Chad Ress, born in Kentucky, currently lives in Los Angeles. After receiving his degree in Photojournalism from Western Kentucky University, and subsequent studies in Art History and Design, Chad began freelance photo assisting in New York in the late 90’s. He quickly switched to shooting for his own clients, among them Paper Magazine, Mens Journal, Visa, Dow Chemical, General Motors and the American Legacy Foundation. Chad has traveled extensively throughtout the globe in search of photographs for his personal and commission projects alike, working in countries such as Chile, Argentina, Vietnam and the Middle East. His work has received awards from Communication Arts, IPA, PDN, and American Photography. His commissioned work has been highlighted in The One Show, The Cannes Advertising Festival, and the D&AD Awards in the UK. He was recently names one of the top 200 Advertising Photographers Worldwide by Archive.
Your personal and advertising work blends together well through your mood and color palette. What conscious efforts do you make to ensure that this happens?
‘When you put together a book, you are essentially saying “Look, this is what I have said, and this is how I’ve said it.” If you’re hired, you need to have the confidence to translate this personal style into the execution of the idea. In most cases, that is exactly why you are being hired. If there’s a conscious effort there, I would say it’s the desire to maintain this confidence’.
You are known for photographing “heroic” or ideal landscapes. What does your location scouting consist of and are you more inclined to come up with an image in your mind first or do you look to nature for inspiration?
‘Am I? If you’ve ever read Alec Soth’s blog (archived), this is the curse of what he calls ‘The Sentence.” He is talking about how various industries (fine-art in his case) have this desire to distill your work into one sentence, and whether this is a good idea or not. I personally believe this is not a good idea. In one sentence, too much will be left unsaid. Can you imagine summing up Avedon’s work: “He’s the guy that shoots B&W portraits on white”? His work is so much more than this.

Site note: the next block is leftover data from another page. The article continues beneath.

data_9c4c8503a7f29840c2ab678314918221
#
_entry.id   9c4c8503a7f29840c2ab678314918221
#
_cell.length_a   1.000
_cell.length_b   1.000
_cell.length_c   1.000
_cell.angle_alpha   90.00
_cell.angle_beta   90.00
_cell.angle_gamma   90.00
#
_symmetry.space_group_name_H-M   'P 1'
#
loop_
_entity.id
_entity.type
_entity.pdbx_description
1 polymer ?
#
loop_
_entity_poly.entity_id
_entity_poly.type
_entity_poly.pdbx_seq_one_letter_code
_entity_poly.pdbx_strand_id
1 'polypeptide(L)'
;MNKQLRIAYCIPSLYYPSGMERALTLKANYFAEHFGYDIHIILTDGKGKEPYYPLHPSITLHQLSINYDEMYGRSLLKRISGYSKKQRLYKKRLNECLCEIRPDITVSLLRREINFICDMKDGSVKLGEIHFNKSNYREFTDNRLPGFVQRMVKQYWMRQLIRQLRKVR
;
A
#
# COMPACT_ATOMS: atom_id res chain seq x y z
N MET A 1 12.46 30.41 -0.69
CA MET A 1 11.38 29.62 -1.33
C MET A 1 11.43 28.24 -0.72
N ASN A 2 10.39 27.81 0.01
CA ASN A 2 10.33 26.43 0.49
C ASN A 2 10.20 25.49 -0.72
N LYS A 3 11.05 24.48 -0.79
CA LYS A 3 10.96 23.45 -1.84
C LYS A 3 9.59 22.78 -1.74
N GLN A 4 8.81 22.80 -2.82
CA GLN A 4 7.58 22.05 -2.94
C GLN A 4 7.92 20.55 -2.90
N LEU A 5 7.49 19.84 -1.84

‘I never try and pre-define an image too tightly. I’ve tried working this way in the past, and at least for me, the image can become sterile. There’s usually a lot of things floating around in my head, and my scouting is often an attempt to attach a visual to the thought. But I always keep my eyes open – I think inspiration can come from anywhere- and often things will present themselves when you least expect. Perhaps many photographer’s work differently. I’ve always enjoyed Robert Frank speaking about making ‘The Americans’ as a process of intuition, not intelligence. This seems to resonate with me’.
What percentage of your advertising work is digitally composited, and do you approach your personal work in the same way?
‘I’m not sure of the exact percentage, but I would say that anytime there is a convincing argument for compositing and we can get client approval, we’ll composite. Digital is a powerful tool, and an ideological can of worms for photography. The debate is too big for this response, but I would say that end goal of an image should determine whether you composite or not. For my personal work, I do believe in the truth-value of straight photography, so I usually don’t composite’.
You had a successful career as a commercial photographer in your 20s, then you took a break for a few years to study graphic design. How has your design background helped your photographic career evolve?
‘It’s helped quite a bit. When I was first learning photography, the process was always pick up the camera and edit what was in front of you. It was usually a subtractive process and I was, in the words of a former Professor, a ‘hunter’ (as opposed to a creator, not a gatherer.) Design, taught me to start with a blank sheet, and consciously create the image. I had to choose the shape of the line, the style of font and the color palette. It was an additive process, and it taught me how to pre-visualize. Today, I would say my process is a combination of these two approaches’.